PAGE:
White Collar Conservative Flashing Down the Street--Not!
Dreher says, in an interview, that Crunchy Cons object to the "free market" and to mainstream conservatism's emphasis on "economic liberty" (Hat tip to Ken Gregg on LeftLibertarian). He continues:
Beauty is more important than efficiency. Small, local, old and particular are almost always better than big, global, new and abstract.
He ignores the possibility that "big, global, new and abstract" might owe more to the "free market" than to the free market. And that mainstream conservatives are fonder of the version of "free markets" in quotation marks than of the real thing. It might be that the "small, local, old and particular" weren't driven out by the superior "efficiency" of big government and big business, but because their inefficiency was subsidized.
Dreher goes on to say:
I'd also add that we've gotten to a point in our politics today where the left and the right are too quick to slap a negative label on a challenging or unfamiliar idea, so they don't have to deal with it.
You mean like free markets? Like Thomas Frank, the Crunchy Cons use the term "free market" as a devil-term, when I suspect what they really hate is not free markets, but the kind of people who (unfortunately) talk the most about them. If I thought what Thatcher and Reagan were for was "free markets," man, I'd hate them too!
Consider this CrunchyCon post that Jesse sent me a link to:
The claim that trads and crunchy cons are “liberal” for valuing families and local associations is based in the myth (at best) that destructive big business “just happens” because it is “efficient.”
....[M]y point is historical. The government intentionally went after states and localities during the nineteenth century in the name of “national markets.” The state, not some magical creature called “the market” destroyed the ability of families, towns, small companies, and other local, human associations to control their own destinies.
Well, as Ross Perot would say, I'm with him so far. So how does he get from the astute observation above to referring to such government action as "libertarian"?!!
The old liberals/libertarians of the late nineteenth century undermined local associations in the name of freedom of contract; now the new liberals do it in the name of individual choice. But it’s all of a piece — hostility toward any kind of community, any association that gets in the way of the state organizing society to maximize individual (and only individual) choice. One of the serious challenges we face is showing people how markets are no less social artifacts (they are institutions, after all) than towns and families. Markets are created and regulated by laws (what is an enforceable contract? Laws and government define and enforce them). So we should treat them as what they are, merely parts of an overall society made up of many, many institutions and communities, each of which is worthy of respect and protection—but families most of all.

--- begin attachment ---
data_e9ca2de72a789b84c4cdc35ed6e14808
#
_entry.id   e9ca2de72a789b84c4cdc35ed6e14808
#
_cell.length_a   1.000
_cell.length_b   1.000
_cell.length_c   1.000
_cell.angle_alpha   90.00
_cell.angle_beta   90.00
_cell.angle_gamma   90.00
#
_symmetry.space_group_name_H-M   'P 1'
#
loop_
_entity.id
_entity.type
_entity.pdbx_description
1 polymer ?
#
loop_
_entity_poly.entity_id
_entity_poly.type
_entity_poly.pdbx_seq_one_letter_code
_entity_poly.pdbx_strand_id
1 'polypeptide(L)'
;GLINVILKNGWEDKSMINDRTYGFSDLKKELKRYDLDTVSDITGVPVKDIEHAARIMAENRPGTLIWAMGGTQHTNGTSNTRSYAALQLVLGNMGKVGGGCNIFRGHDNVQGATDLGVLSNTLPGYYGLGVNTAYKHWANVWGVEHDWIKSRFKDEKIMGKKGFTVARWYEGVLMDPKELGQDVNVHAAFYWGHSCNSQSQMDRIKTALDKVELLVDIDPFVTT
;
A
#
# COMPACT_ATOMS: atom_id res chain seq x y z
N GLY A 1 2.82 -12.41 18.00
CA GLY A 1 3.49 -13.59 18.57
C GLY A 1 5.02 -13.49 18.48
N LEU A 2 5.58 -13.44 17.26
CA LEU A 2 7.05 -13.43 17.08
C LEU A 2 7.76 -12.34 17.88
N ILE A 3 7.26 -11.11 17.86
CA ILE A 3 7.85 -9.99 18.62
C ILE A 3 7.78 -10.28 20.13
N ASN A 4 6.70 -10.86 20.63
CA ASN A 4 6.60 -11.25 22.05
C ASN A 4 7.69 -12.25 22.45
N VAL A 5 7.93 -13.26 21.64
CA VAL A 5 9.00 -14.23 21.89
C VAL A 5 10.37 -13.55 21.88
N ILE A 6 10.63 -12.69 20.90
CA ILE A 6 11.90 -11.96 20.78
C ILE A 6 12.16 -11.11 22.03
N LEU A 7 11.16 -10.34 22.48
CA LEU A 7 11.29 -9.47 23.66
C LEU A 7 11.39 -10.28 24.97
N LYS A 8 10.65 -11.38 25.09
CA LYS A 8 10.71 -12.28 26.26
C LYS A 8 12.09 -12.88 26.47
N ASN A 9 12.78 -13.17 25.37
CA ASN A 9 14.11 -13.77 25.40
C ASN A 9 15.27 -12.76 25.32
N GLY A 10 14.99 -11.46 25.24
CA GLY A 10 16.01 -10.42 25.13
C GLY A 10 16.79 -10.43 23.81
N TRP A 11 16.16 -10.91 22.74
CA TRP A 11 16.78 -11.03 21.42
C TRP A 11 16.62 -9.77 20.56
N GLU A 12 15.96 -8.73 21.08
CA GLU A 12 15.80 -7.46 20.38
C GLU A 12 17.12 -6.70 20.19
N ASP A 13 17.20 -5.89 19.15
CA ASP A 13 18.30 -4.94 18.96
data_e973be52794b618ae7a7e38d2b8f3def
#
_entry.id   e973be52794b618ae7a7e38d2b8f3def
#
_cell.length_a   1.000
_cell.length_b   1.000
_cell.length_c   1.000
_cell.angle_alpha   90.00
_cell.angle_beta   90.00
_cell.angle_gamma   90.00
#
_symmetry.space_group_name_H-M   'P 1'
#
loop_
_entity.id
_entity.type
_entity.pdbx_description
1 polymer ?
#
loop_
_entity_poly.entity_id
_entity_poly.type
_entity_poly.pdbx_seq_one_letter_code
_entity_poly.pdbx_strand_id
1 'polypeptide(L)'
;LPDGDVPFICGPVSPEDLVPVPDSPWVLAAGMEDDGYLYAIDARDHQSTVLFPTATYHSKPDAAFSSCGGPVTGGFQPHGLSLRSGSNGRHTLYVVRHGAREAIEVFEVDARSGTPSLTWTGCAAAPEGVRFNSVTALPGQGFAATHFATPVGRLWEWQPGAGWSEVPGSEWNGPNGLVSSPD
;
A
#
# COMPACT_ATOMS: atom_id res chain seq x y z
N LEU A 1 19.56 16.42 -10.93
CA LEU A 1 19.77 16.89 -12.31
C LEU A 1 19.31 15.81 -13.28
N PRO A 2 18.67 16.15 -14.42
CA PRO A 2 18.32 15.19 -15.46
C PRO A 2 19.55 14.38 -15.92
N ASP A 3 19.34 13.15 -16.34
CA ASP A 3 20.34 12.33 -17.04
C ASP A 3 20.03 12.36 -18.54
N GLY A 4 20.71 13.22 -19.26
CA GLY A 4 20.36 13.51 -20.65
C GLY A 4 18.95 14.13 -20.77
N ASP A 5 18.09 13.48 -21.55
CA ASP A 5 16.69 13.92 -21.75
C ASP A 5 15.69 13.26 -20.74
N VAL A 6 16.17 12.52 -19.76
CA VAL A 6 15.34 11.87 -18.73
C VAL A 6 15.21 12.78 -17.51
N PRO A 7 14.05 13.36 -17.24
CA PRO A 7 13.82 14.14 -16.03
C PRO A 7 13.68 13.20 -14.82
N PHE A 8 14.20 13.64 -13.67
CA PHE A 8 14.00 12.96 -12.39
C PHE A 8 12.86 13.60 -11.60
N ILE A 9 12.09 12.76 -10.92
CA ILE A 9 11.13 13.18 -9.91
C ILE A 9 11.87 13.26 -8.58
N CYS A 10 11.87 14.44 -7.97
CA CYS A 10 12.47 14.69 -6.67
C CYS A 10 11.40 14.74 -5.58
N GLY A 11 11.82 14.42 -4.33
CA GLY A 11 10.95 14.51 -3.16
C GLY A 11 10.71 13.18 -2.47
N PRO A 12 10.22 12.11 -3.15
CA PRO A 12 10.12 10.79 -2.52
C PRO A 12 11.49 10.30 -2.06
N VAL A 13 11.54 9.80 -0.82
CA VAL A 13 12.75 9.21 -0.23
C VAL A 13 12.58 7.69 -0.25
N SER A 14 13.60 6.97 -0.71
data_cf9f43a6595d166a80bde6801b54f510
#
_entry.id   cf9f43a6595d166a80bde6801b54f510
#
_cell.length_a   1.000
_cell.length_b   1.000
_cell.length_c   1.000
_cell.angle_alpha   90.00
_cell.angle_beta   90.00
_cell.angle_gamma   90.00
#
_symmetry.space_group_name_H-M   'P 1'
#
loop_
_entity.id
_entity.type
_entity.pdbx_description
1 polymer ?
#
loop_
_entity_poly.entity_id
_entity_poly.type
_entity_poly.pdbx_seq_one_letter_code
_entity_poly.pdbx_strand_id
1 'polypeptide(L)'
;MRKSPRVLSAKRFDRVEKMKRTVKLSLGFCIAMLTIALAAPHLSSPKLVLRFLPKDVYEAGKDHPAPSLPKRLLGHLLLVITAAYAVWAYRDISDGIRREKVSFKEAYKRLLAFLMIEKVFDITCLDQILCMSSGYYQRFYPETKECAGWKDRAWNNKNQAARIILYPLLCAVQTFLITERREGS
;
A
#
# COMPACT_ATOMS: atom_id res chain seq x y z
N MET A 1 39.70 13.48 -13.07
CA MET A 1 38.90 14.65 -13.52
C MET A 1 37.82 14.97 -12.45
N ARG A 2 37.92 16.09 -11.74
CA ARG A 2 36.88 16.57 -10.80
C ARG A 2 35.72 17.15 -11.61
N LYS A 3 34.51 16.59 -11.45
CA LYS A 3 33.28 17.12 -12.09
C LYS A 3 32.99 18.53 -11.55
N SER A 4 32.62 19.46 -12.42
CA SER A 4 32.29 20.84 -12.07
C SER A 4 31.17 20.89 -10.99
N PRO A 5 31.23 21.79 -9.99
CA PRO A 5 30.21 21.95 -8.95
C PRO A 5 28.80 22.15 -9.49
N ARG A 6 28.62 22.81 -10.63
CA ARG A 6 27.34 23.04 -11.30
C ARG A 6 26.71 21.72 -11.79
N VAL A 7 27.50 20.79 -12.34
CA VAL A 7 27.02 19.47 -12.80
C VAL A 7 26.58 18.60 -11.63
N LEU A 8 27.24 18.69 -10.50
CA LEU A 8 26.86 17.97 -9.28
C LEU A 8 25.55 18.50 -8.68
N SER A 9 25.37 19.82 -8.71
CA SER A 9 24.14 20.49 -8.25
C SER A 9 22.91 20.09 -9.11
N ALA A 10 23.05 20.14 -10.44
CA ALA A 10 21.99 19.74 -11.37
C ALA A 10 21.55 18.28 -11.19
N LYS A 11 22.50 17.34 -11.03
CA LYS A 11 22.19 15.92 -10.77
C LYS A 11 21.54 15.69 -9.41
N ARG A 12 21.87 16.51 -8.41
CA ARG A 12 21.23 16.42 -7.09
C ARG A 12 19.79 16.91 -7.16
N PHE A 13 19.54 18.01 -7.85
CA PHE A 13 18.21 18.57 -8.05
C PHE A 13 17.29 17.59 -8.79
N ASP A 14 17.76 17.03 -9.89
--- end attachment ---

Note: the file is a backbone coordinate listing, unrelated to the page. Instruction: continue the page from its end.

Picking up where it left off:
There's no point even getting into the utter perversity of referring to government promotion of Robber Baron capitalism as "libertarian." As Limbaugh says, "words mean things." But aside from that, let's see....
First of all, the only way that "individual choice" could undermine local associations is if their survival depended on the coercion of unwilling members. If the Burkean stuff can't cut it under those conditions, so much the worse for it.
Second, exactly what does "social artifact" mean? For the stereotypical atomist libertarian who takes methodological individualism to the point of saying "society doesn't exist," I guess that phrase is supposed to be like waving a crucifix in Dracula's face. But for anyone with even a minimum of common sense, there's plenty of room for an understanding of "society" as a pattern of voluntary interactions between individuals. Markets, like towns and families, are created by voluntary association. As far as I'm concerned, that's another way of saying they're "social artifacts." But it's a far cry from saying they're necessarily creations of the state. There's no reason I can think of that contracts can't be enforced by voluntary association. That's especially true when the parties live in the same community and depend on repeat business and word of mouth for their livelihoods. And there's no reason that making arrangements for enforcement, perhaps by some agreed-upon third party, shouldn't be part of negotiating a contract. Contracts may be enforced by "society," in the sense of the realm of voluntary association, but do they necessarily have to be enforced by a body that claims the right to initiate force?
Third, if we take "market" in the broad sense of the realm of voluntary association, rather than coercion, then the family and community are a perfectly natural part of a free market order. As I argued in my earlier post, the problem is the tendency to identify the market narrowly as being coextensive with the cash nexus.
Like the distributists, apparently no small influence on their philosophy, the Crunch Cons appear, mistakenly, to view the evils they object to in present-day corporate capitalism as results of the free market, rather than of state intervention in the market. If they would actually stop to think about the implications of what they're saying, they might decide the free market is an ally rather than an enemy.